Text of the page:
Vomit stains are among the worst things you'll ever have to remove from your carpet. Along with the gross stain comes a nasty, pervasive smell. Whenever possible, you should clean up vomit right away, before the odor sets in and becomes more difficult to eliminate.
Vomit stains and odors can be tackled with a variety of household solutions and products, from dish soap to ammonia to commercial spot removers. You may have to try more than one cleaner, and you likely will have to treat the area more than one time.
|Stain type||Acidic food stain|
|Detergent type||Regular laundry detergent|
Before You Begin
Use a spoon or spatula to remove as much of the vomit stain as possible. This sounds really gross, but you want to get up as much of the material as you can without pressing it into the carpet. Methods for removing an old stain are the same as with a new stain, but with an old stain, you will likely have to repeat the removal process several times to be sure it is fully removed.
Equipment / Tools
- Spoon or spatula
- White towels (Optional)
- Club soda
- Ammonia or carpet spot stain remover
How to Remove Vomit Stains and Odors From Carpet
Ammonia can be a powerful tool against vomit stains and odors, as can many commercial carpet stain removers. Be sure to test any treatment in an inconspicuous area of the carpet to confirm that it doesn't damage your carpet.
Remove the Solids
Scrape and scoop up all solids from the carpet, using a spoon or a spatula. Work from the outside toward the center to prevent spreading the stain.
Flush With Club Soda
Pour club soda or cold water onto the carpet, covering an area about one-and-one-half times the size of the stain. Let the water stand for 30 seconds. Blot the stain with a clean dry cloth or a paper towel, soaking up the water and the stain, and replacing the cloth as it becomes wet. Repeat until no more stain is transferred onto the cloth.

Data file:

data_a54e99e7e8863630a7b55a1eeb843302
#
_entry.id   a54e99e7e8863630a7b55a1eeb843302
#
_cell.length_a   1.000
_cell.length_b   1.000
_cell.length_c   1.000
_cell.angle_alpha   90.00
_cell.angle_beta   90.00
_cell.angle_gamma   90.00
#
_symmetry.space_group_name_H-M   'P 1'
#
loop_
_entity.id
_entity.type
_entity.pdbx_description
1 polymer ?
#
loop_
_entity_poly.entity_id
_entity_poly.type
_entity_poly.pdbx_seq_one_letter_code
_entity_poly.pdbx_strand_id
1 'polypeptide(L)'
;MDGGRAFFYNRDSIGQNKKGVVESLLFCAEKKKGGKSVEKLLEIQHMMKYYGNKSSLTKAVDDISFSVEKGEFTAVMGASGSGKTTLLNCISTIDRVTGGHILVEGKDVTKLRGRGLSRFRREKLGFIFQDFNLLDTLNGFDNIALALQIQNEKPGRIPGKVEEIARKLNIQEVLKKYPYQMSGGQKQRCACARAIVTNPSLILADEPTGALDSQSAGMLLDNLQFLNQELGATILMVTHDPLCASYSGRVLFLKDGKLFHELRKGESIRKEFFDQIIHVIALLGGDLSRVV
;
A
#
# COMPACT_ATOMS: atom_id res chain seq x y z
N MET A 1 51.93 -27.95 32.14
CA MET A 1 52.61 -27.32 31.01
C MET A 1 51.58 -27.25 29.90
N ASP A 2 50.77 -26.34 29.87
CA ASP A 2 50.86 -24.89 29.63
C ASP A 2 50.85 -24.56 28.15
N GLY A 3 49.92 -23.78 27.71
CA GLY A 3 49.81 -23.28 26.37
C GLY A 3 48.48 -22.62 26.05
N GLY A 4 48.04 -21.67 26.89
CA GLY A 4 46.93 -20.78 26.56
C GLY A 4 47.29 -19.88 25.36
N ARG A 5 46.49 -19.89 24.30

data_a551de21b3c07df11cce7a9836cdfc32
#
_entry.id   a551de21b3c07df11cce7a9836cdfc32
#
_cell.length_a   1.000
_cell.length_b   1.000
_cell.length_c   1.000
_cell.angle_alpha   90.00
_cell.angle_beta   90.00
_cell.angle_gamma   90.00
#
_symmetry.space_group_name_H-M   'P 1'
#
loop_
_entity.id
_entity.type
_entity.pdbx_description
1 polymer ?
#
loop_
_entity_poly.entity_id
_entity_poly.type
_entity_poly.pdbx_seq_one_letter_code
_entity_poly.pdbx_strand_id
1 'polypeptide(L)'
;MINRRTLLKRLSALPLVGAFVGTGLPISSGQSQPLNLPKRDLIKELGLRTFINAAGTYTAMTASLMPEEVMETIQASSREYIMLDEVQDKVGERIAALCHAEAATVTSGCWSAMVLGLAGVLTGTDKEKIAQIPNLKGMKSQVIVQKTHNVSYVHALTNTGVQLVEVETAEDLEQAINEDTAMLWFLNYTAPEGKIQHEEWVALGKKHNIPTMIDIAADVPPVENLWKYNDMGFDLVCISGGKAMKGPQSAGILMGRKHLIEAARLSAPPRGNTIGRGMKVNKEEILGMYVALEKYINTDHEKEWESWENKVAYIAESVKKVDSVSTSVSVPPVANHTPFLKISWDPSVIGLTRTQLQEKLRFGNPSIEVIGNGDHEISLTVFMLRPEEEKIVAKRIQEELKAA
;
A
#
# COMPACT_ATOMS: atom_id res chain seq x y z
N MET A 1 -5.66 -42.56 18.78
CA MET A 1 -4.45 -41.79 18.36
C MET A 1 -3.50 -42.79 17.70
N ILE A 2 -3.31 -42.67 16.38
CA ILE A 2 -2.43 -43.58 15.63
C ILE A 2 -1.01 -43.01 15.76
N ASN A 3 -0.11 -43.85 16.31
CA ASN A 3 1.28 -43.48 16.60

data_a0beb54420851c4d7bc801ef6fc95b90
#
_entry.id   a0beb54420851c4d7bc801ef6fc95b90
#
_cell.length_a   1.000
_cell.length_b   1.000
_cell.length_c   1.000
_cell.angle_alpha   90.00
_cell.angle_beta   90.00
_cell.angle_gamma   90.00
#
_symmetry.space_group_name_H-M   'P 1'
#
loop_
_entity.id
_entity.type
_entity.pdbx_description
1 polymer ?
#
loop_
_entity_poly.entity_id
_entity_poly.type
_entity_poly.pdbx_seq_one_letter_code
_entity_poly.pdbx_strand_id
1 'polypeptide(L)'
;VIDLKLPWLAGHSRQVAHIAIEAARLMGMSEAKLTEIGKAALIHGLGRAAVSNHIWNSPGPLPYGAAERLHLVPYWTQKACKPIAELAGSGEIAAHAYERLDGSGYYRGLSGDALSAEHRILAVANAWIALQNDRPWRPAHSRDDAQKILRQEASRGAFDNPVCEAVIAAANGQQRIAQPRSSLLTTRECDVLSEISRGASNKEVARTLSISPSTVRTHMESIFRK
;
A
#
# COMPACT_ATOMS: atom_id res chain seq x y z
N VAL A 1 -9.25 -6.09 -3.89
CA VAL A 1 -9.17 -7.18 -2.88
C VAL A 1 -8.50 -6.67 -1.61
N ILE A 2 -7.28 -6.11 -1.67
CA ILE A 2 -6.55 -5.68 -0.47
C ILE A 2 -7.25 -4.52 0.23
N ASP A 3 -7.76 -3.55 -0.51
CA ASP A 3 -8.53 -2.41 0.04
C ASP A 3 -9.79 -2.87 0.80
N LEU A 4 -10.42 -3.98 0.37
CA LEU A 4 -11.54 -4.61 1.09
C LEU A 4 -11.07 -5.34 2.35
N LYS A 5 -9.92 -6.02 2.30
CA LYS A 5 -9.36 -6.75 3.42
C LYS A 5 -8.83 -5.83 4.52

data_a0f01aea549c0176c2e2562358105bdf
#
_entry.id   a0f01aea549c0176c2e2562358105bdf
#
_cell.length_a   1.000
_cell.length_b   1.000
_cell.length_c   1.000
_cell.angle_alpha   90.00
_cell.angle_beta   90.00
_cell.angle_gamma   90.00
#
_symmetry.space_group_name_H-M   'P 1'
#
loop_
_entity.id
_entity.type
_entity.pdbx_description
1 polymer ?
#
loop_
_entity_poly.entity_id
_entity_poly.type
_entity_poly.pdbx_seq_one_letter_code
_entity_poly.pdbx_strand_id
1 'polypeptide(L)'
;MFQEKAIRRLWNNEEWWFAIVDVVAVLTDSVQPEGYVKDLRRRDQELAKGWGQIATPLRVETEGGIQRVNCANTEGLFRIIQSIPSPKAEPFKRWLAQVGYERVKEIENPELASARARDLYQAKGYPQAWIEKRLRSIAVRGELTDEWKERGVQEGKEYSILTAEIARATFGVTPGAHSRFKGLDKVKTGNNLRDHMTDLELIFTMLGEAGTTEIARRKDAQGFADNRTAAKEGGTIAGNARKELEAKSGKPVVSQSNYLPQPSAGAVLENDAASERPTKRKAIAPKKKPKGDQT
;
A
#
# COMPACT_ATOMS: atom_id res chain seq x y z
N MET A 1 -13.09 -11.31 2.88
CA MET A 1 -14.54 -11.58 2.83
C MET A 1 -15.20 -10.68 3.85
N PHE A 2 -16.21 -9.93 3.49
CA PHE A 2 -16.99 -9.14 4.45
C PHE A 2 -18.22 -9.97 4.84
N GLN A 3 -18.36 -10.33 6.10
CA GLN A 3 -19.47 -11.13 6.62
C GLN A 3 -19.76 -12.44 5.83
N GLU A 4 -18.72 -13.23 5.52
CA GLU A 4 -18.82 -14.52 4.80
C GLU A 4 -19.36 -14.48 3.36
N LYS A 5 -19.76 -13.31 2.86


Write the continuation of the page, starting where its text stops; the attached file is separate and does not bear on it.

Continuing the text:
Treat With a Cleaner
Treat the area with a carpet spot stain remover, following the product instructions. Alternatively, mix one tablespoon of ammonia with one cup of warm water. Blot the solution onto the carpet using a clean, dry white towel. Use another towel to blot the solution from the carpet.
Ammonia should only be used in a well-ventilated space. Never mix ammonia with any other cleaning product or chemicals. Toxic fumes can form that are life-threatening.
Dry and Vacuum the Carpet
Allow the carpet to air-dry. Vacuum the carpet, as usual, to lift and soften the fibers.
For best results, buy a stain remover that has enzymes to break down the residual stuff left in the carpet. Most pet carpet stain removers work well. A foaming cleaner will penetrate the fibers and can usually be vacuumed away after it dries. A liquid may do a good job at penetrating through the carpet but is a little more time-consuming, as it must be blotted away, rinsed, and allowed to dry.
If there is still an odor after the appearance of the stain is gone, it means it isn't really gone. You can try treating the stain again with an enzyme carpet cleaner. You can also try adding two tablespoons of dish soap to two cups of warm water. Using a clean towel, sponge the area with the towel dipped in the water and dish soap mixture. Try to make sure that the solution completely saturates the carpet fibers. Allow this to remain on the carpet for 10 minutes.
Dip a clean cloth in plain water and blot the area to remove any soapy residue.
Continue blotting with a dry towel until no more liquid comes up. Take a new clean towel and put it over the area with something heavy on top of it until the area dries. You may need to repeat this process several times until the smell is completely removed. Be sure to allow the area to dry between treatments.
Cleaning and Sanitizing with Bleach. Centers for Disease Control and Prevention.